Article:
Caveat: Unless it’s pain medication.  Then you’re screwed.  Break them into wedges, hide them under your mattress, and keep one under glass in case of emergency.  They will tell you that alternating ibuprofen and acetaminophen will work just as well (to ease the pain of multiple incisions and stitch points).  Just nod and smile…patient advocacy is dead and if you want to stay alive, you better be nice to them (please God, don’t let them read this blog…I was just kidding!).  Cue Monty Python, "I'm feeling better...I don't want to go in the cart!"


(At the time of this writing, I am sitting upright for the first time in 11 days...hang in does get better...just use your best judgment and keep smiling!)

Wednesday, September 7, 2016

Life on the Ropes...and the importance of a good belay

Sharing a 2015 back with new stuff soon.

One of the many benefits of living and stretching out experiences over a lifetime is that you learn to take the good with the bad.  After a few false starts and dips that feel like a permanent condition, you learn that you never completely fall down and even if you do, you get back up.  For around each of us is an invisible rope, releasing slack when we dip into a valley and suddenly springing us back up and forward as we recover and continue to grow.

I used to worry about worse case scenarios and speculate about what I could and could not deal with.  Turns out, over time, numerous worse case scenarios inevitably became a reality.  Risk aversion just wasn’t a viable choice for day-to-day living and so some of those terrible things I thought I could never handle actually came to pass and I realized that I was more resilient than I gave myself credit for.  I’ve experienced divorce, the death of a parent, close friends…and many other disappointments that although may have given me pause, did not keep me down.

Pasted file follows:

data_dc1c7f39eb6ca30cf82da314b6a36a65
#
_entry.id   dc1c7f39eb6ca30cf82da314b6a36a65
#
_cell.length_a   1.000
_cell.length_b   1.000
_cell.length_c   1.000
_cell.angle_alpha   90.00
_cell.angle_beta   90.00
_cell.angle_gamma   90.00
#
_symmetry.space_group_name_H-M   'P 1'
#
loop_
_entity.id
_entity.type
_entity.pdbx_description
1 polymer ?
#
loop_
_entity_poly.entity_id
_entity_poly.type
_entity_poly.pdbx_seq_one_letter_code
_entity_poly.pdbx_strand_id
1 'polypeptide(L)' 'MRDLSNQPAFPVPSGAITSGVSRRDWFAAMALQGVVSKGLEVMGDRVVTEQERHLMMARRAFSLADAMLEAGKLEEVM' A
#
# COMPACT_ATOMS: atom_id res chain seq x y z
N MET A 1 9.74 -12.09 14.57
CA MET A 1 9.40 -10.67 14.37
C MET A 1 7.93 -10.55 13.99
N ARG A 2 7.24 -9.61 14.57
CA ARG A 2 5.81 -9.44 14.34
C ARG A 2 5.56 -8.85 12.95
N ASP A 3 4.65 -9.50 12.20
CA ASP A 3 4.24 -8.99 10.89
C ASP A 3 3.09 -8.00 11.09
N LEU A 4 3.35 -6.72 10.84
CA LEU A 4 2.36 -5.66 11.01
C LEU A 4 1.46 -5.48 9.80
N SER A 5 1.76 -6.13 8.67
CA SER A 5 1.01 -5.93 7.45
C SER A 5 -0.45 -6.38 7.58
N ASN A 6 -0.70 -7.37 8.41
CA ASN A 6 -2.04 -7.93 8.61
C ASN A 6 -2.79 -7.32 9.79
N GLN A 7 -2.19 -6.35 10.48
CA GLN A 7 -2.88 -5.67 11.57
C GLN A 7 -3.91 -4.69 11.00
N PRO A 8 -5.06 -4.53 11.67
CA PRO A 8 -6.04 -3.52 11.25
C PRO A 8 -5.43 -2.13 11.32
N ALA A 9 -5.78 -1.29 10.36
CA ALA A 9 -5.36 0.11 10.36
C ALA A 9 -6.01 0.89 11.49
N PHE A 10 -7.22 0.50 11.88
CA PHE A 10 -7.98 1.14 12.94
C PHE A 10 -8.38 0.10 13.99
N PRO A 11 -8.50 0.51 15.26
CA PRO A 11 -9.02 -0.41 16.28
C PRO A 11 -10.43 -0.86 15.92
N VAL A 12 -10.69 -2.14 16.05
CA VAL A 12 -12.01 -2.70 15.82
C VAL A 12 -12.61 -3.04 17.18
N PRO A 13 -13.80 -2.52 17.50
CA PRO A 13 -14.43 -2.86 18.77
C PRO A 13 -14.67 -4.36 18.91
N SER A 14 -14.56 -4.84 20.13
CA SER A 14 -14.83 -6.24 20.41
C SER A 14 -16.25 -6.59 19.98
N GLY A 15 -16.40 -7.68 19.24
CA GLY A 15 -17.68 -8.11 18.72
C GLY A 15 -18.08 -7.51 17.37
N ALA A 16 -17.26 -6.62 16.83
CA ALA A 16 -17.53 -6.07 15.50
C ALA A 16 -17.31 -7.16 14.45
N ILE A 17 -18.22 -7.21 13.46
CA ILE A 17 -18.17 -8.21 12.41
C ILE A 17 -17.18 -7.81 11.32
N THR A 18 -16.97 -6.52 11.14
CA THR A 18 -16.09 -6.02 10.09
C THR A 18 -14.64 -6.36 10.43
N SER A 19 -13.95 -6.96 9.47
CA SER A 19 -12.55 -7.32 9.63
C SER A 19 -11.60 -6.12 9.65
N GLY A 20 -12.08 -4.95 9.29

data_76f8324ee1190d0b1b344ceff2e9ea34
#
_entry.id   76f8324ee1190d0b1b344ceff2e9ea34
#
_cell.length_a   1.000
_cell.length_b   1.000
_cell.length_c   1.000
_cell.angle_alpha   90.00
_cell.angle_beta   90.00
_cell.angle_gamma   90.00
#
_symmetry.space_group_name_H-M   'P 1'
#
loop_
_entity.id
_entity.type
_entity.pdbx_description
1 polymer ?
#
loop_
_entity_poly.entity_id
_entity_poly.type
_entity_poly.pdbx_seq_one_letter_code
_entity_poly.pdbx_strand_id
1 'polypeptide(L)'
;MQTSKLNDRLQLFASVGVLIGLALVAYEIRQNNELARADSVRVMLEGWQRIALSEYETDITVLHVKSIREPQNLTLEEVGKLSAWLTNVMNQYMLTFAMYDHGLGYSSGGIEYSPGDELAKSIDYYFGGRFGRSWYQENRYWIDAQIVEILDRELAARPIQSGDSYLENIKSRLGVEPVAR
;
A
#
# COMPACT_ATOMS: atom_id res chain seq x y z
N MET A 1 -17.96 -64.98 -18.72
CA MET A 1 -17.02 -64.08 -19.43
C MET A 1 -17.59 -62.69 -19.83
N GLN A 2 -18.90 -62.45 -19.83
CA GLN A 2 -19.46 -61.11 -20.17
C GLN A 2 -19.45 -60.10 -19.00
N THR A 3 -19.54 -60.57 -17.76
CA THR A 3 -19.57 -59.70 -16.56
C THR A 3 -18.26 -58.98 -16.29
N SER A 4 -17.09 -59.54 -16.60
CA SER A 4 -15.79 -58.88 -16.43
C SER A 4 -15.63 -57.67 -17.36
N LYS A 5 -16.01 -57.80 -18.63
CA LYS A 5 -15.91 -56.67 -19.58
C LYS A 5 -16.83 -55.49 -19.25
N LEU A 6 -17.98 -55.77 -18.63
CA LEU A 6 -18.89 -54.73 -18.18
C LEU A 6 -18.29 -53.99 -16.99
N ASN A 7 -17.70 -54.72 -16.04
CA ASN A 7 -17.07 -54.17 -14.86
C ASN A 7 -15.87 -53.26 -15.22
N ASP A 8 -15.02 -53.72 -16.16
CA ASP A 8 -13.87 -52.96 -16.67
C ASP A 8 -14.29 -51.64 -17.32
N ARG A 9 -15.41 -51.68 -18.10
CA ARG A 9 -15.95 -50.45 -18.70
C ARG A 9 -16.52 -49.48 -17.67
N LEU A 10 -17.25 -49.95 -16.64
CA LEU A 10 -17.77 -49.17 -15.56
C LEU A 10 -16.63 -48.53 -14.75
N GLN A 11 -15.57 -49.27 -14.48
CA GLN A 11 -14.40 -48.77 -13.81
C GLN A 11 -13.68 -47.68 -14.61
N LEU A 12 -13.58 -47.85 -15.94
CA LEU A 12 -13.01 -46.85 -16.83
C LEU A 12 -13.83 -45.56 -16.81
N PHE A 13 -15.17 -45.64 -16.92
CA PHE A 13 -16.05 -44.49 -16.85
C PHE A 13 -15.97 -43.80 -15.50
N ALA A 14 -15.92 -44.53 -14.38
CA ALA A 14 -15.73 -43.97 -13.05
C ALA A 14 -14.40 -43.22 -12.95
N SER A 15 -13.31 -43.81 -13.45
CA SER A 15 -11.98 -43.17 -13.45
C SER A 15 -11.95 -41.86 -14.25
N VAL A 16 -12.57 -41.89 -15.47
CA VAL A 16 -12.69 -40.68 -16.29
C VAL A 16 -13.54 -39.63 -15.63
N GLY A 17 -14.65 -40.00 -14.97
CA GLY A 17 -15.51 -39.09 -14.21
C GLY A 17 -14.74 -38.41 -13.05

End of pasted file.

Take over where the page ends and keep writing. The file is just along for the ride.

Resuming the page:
It’s funny how our risk taking behaviors are flexible and stretch wide in our youth…yet after a few scrapes and scars, we begin to pull in some of the slack as we get older. We pause to check our surroundings, how far we’ve climbed…or fell…and consider how far we have left yet to go…where we’re still willing to go and equally important, if and when we reach a peak we’re comfortable resting on. 

I remember the first time I went repelling off a cliff.  I was around 30.  I seized the moment (okay maybe with shaky hands clinging tightly to a rope as I was strapped in as I tried to quiet a slight twitch from my left leg trying to settle into a comfortable stance).  I had a lot riding on that decision standing on that rock overlooking a very beautiful and scenic Red River Gorge.  My oldest son (then around five years old) was looking on to see what I would do.  There I was…his mom, who always told him to embrace more, dream big, and live life to the fullest.  Clearly, backing out was not an option.  This was one of those great big life moments I’d remember forever.  And I was going to share the lesson even if it killed me in the process.